Mr. Peabody & Sherman | Rob Minkoff | March 7, 2014
Mr. Peabody & Sherman gives new life to the cartoon that appeared as segments of The Rocky and Bullwinkle Show in the 1950s and early 1960s. Now in the year 2014 they get their own full-length animated film directed by Rob Minkoff, director of The Lion King and Stuart Little. Minkoff works off a script helmed by Craig Wright, featuring contributions from Robert Ben Garant, Thomas Lennon, and Michael McCullers.
Mr. Peabody (Ty Burrell) is one of the most intelligent beings to have graced the earth. Only, being a genius dog that could speak scared away any potential owners from adopting him as a pup, leaving Mr. Peabody to fend for himself and become a true intellectual. He’s an expert in the arts, sciences, an expert chef, and a master of all instruments. There’s not much that he can’t do. The only thing that doesn’t come easy to him is parenting. He raises an orphaned child named Sherman (Max Charles) who he takes it as his own child. He mentors Sherman using a time machine that he invented, taking him back in time in order to give him first hand experience and lessons.
Sherman uses these skills to excel in school, to the dismay of his classmates, such as Penny Peterson (Ariel Winter). In class Penny insults Sherman about being raised by a dog , pushing him to the point where Sherman bites Penny in a rather fitting fit of rage. This causes a no-nonsense child services agent named Ms. Grunion (Allison Janney) to step in, threatening Mr. Peabody’s guardianship over Sherman unless Mr. Peabody can prove that his home and parenting is a proper fit for a child. Sherman tries to mend things by invited Penny’s parents (Stephen Colbert & Leslie Mann) over for dinner, but things take a turn for the worse when Sherman accidentally shows Penny their time machine, who is then sent to Ancient Egypt. The film soon takes us through some of the most historic events and places over time, as Mr. Peabody and Sherman try to find and Penny.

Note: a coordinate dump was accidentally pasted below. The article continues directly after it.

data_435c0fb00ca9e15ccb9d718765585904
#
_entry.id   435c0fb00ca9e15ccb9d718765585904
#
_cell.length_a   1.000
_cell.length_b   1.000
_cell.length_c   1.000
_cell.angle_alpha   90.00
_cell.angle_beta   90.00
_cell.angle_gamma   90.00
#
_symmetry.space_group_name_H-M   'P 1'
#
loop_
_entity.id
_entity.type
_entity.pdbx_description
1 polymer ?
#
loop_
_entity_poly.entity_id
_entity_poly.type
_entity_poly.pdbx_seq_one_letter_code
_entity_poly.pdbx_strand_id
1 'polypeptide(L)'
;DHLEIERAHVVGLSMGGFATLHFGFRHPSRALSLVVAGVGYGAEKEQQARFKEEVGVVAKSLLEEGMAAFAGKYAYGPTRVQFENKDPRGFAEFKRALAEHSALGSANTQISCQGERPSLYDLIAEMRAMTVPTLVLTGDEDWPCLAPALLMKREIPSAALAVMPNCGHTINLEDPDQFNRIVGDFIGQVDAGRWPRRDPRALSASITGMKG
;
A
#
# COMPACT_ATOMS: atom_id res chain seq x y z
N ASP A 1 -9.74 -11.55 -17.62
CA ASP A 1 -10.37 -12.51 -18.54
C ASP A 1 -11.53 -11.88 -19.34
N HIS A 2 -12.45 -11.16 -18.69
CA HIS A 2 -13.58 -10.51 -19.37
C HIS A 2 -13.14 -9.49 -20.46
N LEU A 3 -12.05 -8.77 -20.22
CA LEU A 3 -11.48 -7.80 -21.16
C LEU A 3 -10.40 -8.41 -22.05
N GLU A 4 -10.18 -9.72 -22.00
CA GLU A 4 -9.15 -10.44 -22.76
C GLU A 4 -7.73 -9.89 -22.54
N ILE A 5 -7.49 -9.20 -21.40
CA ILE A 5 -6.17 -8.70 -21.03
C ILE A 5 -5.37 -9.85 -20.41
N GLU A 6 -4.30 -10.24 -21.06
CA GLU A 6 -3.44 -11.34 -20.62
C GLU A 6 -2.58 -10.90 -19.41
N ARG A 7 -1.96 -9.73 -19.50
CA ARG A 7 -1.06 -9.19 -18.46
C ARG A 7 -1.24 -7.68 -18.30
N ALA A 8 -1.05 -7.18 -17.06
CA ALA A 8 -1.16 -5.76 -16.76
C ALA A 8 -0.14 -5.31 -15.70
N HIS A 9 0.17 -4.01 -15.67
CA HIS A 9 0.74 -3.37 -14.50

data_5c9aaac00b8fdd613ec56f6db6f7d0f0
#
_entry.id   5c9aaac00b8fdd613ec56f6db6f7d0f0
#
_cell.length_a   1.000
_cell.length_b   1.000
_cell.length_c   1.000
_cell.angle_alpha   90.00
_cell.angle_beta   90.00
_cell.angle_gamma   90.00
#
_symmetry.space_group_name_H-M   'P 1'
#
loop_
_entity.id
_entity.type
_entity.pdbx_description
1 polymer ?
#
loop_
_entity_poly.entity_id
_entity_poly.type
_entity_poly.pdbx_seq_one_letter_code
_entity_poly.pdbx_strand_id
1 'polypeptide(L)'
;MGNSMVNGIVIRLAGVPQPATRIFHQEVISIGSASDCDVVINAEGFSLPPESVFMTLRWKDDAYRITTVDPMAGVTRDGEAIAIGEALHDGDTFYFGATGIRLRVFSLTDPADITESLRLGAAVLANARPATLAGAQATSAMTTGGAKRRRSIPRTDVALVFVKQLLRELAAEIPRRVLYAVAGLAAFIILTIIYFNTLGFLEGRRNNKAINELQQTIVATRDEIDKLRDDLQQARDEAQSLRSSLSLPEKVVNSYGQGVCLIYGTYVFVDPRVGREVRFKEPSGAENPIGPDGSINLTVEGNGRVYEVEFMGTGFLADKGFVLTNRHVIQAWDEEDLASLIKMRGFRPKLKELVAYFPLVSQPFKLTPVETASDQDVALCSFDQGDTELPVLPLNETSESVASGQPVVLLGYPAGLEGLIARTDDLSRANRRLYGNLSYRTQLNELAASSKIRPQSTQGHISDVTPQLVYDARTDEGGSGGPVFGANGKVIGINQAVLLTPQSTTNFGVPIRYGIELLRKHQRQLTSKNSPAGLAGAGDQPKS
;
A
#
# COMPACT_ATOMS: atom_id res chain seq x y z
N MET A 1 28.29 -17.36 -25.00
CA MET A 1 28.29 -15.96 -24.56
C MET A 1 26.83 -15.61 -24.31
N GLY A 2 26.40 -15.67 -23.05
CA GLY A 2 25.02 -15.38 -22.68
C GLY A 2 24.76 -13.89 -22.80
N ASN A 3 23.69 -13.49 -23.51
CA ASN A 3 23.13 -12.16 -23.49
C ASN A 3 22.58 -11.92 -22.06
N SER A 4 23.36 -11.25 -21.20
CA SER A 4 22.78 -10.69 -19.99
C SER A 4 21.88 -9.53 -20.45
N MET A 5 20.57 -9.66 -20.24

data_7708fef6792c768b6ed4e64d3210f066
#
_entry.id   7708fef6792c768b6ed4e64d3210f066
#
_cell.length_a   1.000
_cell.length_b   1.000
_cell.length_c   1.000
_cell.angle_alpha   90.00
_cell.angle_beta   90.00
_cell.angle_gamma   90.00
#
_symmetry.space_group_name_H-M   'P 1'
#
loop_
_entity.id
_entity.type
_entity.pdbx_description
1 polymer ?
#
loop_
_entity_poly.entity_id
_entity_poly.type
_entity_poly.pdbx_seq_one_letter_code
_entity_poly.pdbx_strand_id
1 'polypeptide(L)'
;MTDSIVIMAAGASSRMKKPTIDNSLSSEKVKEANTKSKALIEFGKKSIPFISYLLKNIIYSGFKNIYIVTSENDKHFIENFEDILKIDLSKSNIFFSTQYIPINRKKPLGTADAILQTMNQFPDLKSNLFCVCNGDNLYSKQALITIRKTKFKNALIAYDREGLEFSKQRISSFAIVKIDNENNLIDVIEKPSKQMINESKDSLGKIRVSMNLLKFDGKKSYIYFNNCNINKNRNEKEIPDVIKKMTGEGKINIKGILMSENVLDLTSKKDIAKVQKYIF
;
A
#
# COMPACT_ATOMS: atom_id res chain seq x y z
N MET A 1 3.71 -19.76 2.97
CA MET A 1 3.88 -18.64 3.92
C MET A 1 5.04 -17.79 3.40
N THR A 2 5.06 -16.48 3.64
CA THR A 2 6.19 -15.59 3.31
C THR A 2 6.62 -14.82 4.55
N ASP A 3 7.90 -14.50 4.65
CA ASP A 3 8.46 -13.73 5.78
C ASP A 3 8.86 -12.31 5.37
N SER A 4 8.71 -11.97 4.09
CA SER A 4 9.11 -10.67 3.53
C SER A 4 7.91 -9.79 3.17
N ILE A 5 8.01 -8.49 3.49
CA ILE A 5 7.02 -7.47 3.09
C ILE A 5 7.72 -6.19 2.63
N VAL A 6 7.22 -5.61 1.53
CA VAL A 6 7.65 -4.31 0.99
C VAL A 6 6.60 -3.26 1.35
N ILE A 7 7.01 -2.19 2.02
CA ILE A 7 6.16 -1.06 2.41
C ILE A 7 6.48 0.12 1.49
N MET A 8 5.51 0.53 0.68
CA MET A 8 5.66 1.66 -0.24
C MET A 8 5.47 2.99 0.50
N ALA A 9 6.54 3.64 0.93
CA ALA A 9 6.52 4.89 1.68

The soul of the film is the relationship between Mr. Peabody and Sherman. Mr. Peabody’s ability to be a parent is put into question by Ms. Grunion, but also by Mr. Peabody himself. He’s unable to return an “I Love you” to Sherman, and struggles with the concept of letting Sherman grow up. This all comes into play during their wacky journey, and although the effort was noble, it didn’t really connect with me as much as I hoped or thought it would.
Mr. Peabody & Sherman is decent enough entertainment for kids, but is a somewhat unremarkable experience on the whole. It has its fair share of witty comedic moments, taking advantage and having fun with its time travel-themed plot. Yet it never wheeled me in with any sense of charm or uniqueness, playing it rather safe on the whole. It never found its proper footing, seemingly content with blending in with the rest of the animated crowd. It has some sharp animation and boasts a solid enough voice cast, but it never becomes more than a decent way to pass an hour and a half with the family.